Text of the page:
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6 IRS Collection Notices You Absolutely Need to Notice

Top 6 IRS Collection Notices

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Top 6 IRS Collection NoticesGetting behind on your tax obligations to the IRS is very stressful. Much of that stress stems from IRS collection notices. Not only is a delinquent taxpayer’s mailbox flooded with IRS mail, but that mail almost always contains scary, bolded “PAY NOW” demands, confusing language, and seemingly conflicting numbers. Clients often come to us overwhelmed, with either a box full of unopened mail from the IRS or a stack of letters on their desk that they stare at all day, every day and even see in their sleep at night. Neither technique—sticking one’s head in the sand nor living in constant paranoia—is helpful.

However, meticulously parsing through the language of each and every IRS letter received may not be the best use of your time. Many of the notices are kicked out by a central computer at the IRS. Many of the notices are repetitive and redundant, containing no new important information. Some are, ultimately, inconsequential. My point isn’t that you can ignore these letters. My point in this article is that amidst a mountainous pile of IRS correspondence, there are a handful of notices that require your immediate attention. That list, and a brief description of the import of each, is below. If you have received one of these, it is in your best interest to take appropriate action.


CP14: You owe the IRS money on unpaid taxes

This is the initial demand letter. It notifies the taxpayer that there is a balance due and requests payment within twenty-one days (only ten days if the balance is over $100,000). If at all possible, this is the best time to address your tax issue. First, doing so will help stem the rapid accrual of various penalties for failing to file or failing to pay. Second, if the assessment is in error, the IRS at this point will likely be most receptive to your claim of why the assessment is incorrect. And third, failing to respond or pay by the due date on this letter creates a federal tax lien by operation of statute—this lien is called a “statutory lien” and gives the IRS a claim against all of the taxpayer’s current or future rights to property. The lien at this stage is not a public record, thus its other nickname as a “silent lien.” This is still a serious issue and the lien remains until the liability is satisfied, withdrawn or becomes unenforceable by the lapse of time.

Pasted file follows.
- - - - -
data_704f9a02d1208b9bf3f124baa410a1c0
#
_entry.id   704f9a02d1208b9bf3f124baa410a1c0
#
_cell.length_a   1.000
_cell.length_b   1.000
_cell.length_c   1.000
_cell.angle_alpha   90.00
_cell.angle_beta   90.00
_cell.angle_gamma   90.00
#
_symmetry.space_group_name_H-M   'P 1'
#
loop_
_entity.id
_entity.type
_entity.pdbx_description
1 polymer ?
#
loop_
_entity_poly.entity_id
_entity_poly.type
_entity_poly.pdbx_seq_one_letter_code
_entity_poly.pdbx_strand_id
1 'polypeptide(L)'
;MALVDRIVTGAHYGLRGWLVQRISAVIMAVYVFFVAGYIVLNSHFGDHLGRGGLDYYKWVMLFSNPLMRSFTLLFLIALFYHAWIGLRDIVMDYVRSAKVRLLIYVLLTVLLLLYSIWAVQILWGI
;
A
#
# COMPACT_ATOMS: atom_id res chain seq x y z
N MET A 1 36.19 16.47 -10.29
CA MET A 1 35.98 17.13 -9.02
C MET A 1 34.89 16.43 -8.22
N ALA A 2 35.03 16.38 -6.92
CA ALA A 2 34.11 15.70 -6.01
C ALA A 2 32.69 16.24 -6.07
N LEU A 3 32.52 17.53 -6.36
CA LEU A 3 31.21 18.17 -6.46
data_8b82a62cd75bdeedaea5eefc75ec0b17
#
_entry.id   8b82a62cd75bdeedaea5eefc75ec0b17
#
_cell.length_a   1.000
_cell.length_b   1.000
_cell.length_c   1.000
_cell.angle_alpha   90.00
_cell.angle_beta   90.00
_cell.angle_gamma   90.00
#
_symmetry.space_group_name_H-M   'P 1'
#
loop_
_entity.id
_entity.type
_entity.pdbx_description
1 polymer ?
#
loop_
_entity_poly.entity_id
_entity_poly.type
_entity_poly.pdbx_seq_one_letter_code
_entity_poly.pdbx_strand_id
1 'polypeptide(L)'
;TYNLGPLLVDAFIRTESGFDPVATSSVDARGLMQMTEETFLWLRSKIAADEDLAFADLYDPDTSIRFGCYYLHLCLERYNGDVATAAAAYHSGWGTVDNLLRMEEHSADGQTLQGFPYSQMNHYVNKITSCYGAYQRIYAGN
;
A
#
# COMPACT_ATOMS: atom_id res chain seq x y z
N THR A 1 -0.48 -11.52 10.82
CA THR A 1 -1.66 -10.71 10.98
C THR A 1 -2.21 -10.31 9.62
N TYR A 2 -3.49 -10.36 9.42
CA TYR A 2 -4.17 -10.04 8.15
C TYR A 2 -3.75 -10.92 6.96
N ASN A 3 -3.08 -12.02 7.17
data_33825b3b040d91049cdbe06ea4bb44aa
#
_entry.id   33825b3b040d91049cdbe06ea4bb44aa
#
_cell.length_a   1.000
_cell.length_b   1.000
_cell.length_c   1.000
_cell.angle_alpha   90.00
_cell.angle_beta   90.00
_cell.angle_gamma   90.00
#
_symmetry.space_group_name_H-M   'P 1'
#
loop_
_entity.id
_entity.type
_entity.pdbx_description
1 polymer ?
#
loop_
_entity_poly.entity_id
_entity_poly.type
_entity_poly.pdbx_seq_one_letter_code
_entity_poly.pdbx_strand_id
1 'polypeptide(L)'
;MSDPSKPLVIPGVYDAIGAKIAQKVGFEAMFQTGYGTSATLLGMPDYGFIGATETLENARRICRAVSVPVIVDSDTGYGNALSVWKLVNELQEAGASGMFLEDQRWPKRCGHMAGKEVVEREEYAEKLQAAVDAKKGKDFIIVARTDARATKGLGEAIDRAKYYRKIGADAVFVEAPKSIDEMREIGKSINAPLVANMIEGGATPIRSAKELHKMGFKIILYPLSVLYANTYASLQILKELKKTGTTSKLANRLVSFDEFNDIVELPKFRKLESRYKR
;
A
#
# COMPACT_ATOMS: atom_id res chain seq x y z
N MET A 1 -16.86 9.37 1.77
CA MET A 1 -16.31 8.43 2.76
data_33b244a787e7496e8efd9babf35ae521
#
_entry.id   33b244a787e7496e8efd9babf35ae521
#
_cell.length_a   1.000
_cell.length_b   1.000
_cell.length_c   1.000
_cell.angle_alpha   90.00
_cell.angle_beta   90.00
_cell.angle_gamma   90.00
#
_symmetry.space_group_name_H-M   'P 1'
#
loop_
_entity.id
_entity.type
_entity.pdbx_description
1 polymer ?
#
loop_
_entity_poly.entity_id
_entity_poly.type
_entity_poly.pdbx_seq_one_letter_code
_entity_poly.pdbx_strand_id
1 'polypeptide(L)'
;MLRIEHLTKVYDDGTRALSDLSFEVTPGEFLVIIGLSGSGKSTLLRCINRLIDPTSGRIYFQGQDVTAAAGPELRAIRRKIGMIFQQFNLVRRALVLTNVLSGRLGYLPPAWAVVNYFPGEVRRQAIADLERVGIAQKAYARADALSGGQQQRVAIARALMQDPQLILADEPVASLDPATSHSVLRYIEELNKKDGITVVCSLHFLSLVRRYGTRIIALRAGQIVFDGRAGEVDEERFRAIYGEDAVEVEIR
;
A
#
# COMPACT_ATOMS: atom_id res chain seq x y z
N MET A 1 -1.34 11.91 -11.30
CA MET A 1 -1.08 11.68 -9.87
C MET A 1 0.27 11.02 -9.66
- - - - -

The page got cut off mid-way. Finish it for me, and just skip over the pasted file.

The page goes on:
While this letter has a great chance to induce sticker shock from the sizeable penalties the IRS imposes, it is by far the least bad notice on this list.


The 500 Series IRS Notices

These are the letters the IRS sends as it accelerates its efforts to collect. The first is CP501. At a glance, this notice looks much like the CP14. It has much of the same information regarding penalties, payment options, and even has the same twenty-one day period to pay (again, ten days if the balance is over $100,000). But the failure to reply to this letter has much different consequences. Tucked away on page three is the following warning:

We may file a Notice of Federal Tax Lien against you. A tax lien generally attaches to all property you currently own and will attach to all property you acquire in the future. The Notice of Federal Tax Lien is a public record, and it can damage your credit or make it difficult for you to get credit (such as a loan or credit card).

This letter is often followed up by notices CP502, CP503, and CP504. The threatening language escalates with each letter, with CP504 being the scariest. That letter, just above the bolded “Amount due immediately” is a warning, “Notice of intent to seize (levy) your property or rights to property.” In truth, this letter only allows the IRS to levy a state income tax refund or a federal contractor payment. Still, the 500 series notices are very serious, and indicate that you are getting close to a dangerous situation. If you have received one of these, it is time to contact a tax resolution services professional.


Letter 1058 (and CP90 and LT 11)

This is the big one. With each new client we bring on, we try to ascertain immediately if they have received a “1058 Letter.” Sometimes this letter is designated as “CP90” or “Notice LT 11”—but the letter always contains similar language: “Final Notice of Intent to Levy” and “Notice of Your Rights to a Hearing.” This letter satisfies the IRS’s due process requirements under 28 U.S.C § 6330, enabling the IRS to seize a delinquent taxpayer’s property. As with other due process rights, this letter serves notice and provides the taxpayer the opportunity to be heard. Specifically, the opportunity to be heard is through what is called a Collection Due Process hearing. This is a hearing with an impartial officer in which the taxpayer has the right to propose a collection alternative to a levy, such as an Offer in Compromise or Installment Agreement. Another benefit of exercising this appeal right is that it typically takes a few months or more from the date of requesting the appeal until the actual hearing. During those few months, most taxpayers will not be under threat of any enforced collections.  Even if the hearing is unsuccessful, it is worth noting that the protection from enforcement will generally continue for at least 45 days after the date of the hearing.